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Stella Jones Gallery sings Mahalia Jackson’s praise

Mahalia Jackson's altar

One hundred years ago today a star was born in New Orleans.

Mahalia Jackson, the acclaimed African-American gospel singer, brought a new fervor to gospel music, infusing the traditional religious message of her songs with popular blues rhythms. Almost 40 years after her death, she is lauded as a legend in both gospel and secular music.
This fall the Stella Jones Gallery celebrates this queen of gospel music with a mixed-media exhibition featuring 55 local and national artists. Jackson’s “Nommo,” which gallerist Stella Jones refers to as the “magical power of the word,” bears witness to “the spiritual force of black women” and is evidence of the vibrancy of the pieces in the exhibition.

Monica Tryan's "Mahalia"

Monica Tryan's "Mahalia"

Many works, such as Monica Tyran’s “Mahalia,” depict the gospel queen belting lyrics with her eyes closed. Their visual imagery evokes the passion of Jackson’s voice and the joy she found in singing and in the religious message of her songs.

Wadsworth Jarrell’s “Come Sunday, “is derived from the journey in life of this great lady who could electrify an audience” and uses iconography of a cross and bell to evoke a church, a fan to depict relief for those in “non-air-conditioned churches,” and a bouquet as a traditional post-performance symbol of praise.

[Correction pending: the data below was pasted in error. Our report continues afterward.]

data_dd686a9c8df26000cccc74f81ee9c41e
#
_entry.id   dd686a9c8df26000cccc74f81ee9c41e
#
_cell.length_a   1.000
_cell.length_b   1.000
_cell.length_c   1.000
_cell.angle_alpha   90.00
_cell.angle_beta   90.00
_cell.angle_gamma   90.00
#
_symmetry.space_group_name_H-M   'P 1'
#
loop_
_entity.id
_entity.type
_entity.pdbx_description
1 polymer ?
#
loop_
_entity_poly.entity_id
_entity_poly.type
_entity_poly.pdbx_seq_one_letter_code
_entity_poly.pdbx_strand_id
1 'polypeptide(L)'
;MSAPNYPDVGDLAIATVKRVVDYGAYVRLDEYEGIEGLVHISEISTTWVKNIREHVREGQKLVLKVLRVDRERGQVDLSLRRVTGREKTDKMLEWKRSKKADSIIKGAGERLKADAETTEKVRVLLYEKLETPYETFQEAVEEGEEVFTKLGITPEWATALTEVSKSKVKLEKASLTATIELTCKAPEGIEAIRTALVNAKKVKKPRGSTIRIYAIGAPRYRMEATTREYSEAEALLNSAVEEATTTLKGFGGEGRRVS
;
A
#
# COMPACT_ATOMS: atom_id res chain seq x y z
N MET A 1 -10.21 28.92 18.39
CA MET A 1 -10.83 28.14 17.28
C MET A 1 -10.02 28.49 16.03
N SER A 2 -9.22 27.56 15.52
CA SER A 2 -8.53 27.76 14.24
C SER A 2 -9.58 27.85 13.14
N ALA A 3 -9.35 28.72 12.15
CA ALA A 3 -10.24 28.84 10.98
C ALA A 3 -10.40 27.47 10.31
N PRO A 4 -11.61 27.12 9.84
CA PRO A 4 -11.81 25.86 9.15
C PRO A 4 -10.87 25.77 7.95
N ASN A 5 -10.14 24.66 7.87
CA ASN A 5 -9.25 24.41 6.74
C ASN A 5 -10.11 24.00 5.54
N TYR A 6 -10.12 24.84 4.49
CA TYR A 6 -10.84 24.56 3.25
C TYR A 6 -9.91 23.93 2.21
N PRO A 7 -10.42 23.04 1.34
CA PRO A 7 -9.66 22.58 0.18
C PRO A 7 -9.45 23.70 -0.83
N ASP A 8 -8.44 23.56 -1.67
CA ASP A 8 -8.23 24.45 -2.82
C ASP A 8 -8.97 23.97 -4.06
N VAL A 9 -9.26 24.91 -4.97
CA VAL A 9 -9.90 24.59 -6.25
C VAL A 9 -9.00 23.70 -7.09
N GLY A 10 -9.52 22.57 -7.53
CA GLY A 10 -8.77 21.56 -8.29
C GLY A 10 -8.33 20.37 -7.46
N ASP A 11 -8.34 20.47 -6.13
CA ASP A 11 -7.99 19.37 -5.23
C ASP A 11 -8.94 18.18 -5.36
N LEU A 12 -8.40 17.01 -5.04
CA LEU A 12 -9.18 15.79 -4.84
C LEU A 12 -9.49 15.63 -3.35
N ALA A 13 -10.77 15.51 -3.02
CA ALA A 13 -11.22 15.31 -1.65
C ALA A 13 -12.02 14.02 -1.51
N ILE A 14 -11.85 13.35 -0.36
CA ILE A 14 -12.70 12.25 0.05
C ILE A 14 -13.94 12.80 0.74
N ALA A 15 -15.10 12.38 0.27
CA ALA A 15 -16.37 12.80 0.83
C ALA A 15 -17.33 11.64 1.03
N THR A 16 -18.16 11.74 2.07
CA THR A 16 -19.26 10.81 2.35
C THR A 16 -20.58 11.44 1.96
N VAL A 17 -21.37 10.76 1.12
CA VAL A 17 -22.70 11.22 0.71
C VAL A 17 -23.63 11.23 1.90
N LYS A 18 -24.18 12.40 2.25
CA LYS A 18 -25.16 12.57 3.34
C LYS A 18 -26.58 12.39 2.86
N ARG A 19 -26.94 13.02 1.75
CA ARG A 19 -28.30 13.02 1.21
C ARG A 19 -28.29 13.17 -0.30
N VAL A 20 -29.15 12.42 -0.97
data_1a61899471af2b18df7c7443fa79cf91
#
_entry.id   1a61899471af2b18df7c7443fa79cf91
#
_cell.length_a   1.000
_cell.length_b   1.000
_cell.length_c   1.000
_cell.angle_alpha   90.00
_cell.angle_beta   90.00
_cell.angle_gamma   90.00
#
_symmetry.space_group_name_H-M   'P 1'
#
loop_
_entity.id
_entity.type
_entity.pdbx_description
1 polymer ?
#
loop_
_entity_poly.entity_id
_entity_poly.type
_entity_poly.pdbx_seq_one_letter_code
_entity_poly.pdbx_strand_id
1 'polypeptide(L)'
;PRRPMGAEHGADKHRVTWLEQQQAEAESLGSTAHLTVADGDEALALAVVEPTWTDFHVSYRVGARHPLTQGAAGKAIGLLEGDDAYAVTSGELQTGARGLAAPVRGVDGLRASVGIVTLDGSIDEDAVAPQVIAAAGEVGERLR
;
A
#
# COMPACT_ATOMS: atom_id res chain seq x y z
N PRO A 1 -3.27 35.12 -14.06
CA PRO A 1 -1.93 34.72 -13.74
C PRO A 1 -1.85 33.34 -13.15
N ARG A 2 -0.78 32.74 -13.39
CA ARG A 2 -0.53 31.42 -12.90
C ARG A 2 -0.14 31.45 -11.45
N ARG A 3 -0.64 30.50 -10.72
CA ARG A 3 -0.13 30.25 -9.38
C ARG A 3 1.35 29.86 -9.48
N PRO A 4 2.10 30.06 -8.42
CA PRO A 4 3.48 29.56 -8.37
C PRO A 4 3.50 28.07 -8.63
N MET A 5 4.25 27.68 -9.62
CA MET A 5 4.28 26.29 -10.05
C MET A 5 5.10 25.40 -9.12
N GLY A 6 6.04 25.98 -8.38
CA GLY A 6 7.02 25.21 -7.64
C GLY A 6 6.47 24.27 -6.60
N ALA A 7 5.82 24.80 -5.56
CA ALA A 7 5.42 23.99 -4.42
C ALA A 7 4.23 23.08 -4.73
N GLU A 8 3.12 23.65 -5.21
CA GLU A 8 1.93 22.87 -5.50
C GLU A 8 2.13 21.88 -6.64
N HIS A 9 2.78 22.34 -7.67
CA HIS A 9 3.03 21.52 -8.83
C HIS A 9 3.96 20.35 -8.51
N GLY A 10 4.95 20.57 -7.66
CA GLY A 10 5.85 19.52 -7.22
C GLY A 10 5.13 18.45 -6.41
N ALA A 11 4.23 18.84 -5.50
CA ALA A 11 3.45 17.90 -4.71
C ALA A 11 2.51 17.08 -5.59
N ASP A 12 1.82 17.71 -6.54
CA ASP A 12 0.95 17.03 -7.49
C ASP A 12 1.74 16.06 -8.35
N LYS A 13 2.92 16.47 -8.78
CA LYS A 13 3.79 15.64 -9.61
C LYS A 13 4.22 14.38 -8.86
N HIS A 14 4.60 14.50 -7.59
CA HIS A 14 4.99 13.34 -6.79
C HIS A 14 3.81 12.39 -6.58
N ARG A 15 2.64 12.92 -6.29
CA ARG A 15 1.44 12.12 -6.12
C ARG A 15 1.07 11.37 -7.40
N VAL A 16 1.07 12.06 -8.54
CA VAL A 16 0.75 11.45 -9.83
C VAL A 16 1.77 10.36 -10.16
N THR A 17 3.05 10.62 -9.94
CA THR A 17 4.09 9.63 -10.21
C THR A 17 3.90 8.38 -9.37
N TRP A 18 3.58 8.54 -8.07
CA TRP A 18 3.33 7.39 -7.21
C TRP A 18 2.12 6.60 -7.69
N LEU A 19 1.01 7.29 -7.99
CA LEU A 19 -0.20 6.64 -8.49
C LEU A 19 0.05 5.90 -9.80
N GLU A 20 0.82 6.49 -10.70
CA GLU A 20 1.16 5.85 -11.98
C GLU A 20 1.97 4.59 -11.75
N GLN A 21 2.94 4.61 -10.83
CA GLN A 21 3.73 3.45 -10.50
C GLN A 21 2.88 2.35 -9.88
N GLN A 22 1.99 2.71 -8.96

To Jarrell and many others who are familiar with Jackson’s voice, her spirit lives on and its powerful essence is certainly captured in this exhibition. Her spirit is depicted in a variety of media, but all possess the power and vitality of this force of a woman.

Wadsworth Jarrell's multi-pannel piece evokes the many dimensions of Mahalia

Stella Jones Gallery will continue to celebrate Ms. Jackson with a Day of the Dead Celebration at the in-gallery devotional alter on Tuesday, November 1, at 6:00 p.m. and on Saturday, December 1, by playing her favorite Christmas carols. The exhibition, Mahalia: Queen of Gospel Music, will run through December 31.

Brianna Smyk has an M.A in Art History from San Diego State University. She lives and works in New Orleans and writes about arts and culture for NolaVie. Read more of Brianna’s articles at


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